On Monday, PETA (People for the Ethical Treatment of Animals) called on Cowboys wide receiver Dez Bryant to release his pet monkey to wildlife experts and asked the DeSoto, Texas police to investigate whether Bryant was in illegal possession of a monkey. The police department later closed the case, determining that Bryant was not in possession of a monkey within DeSoto’s city limits.
Bryant posted a photo with Dallas, “his new best friend,” last week on Instagram, which caused PETA to become outraged.
“Monkeys belong in the wild — not in the hands of football players who acquire exotic animals just to make a splash on Instagram,” PETA’s Deputy Director of Captive Animal Law Enforcement Brittany Peet reportedly said. “This baby capuchin was torn away from his mother shortly after birth and needs special care that can now only be provided by wildlife experts who will be able to ensure that he gets the love and attention he deserves.”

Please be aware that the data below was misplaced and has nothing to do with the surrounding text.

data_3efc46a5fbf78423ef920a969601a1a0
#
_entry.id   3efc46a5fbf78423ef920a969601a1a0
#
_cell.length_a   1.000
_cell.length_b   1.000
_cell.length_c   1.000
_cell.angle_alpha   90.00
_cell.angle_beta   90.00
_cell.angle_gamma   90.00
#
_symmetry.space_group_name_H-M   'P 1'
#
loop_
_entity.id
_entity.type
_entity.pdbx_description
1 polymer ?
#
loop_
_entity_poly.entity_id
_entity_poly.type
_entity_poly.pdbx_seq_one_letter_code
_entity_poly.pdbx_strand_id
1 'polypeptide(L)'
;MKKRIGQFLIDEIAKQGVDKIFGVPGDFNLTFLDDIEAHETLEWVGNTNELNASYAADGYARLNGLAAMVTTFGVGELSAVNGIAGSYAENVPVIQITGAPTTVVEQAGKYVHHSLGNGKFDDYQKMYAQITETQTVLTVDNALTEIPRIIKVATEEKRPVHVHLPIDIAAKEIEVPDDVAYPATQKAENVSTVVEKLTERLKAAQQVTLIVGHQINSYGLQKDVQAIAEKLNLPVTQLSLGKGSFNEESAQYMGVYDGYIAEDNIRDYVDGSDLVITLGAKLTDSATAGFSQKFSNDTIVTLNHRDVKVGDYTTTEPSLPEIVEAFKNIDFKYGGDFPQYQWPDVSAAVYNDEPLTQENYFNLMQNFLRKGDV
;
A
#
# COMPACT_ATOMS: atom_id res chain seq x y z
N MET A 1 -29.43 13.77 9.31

PETA’s letter to DeSoto animal control also “cited a municipal code that says that Bryant is not legally eligible to own the monkey unless he has a special-use permit, which usually is granted only to public zoos, schools, retail pet distributors, rodeos or circuses.”
According to the Dallas Morning News, DeSoto police acknowledged that they were “aware of Dez Bryant’s alleged illegal possession of a Capuchin monkey within the city limits of DeSoto, TX.” The police department later said the case was closed after speaking to Bryant’s attorney: “The City Attorney was just contacted by Mr. Bryant’s personal attorney who advised the monkey is NOT in the City of DeSoto. We don’t expect to have any further updates on this matter.”
When Cowboys head coach Jason Garrett was asked about the monkey during a Monday press conference, he reportedly said: “I have not met Dallas. Uh, I’ve heard stories that he has a monkey. There has been visual evidence of that.”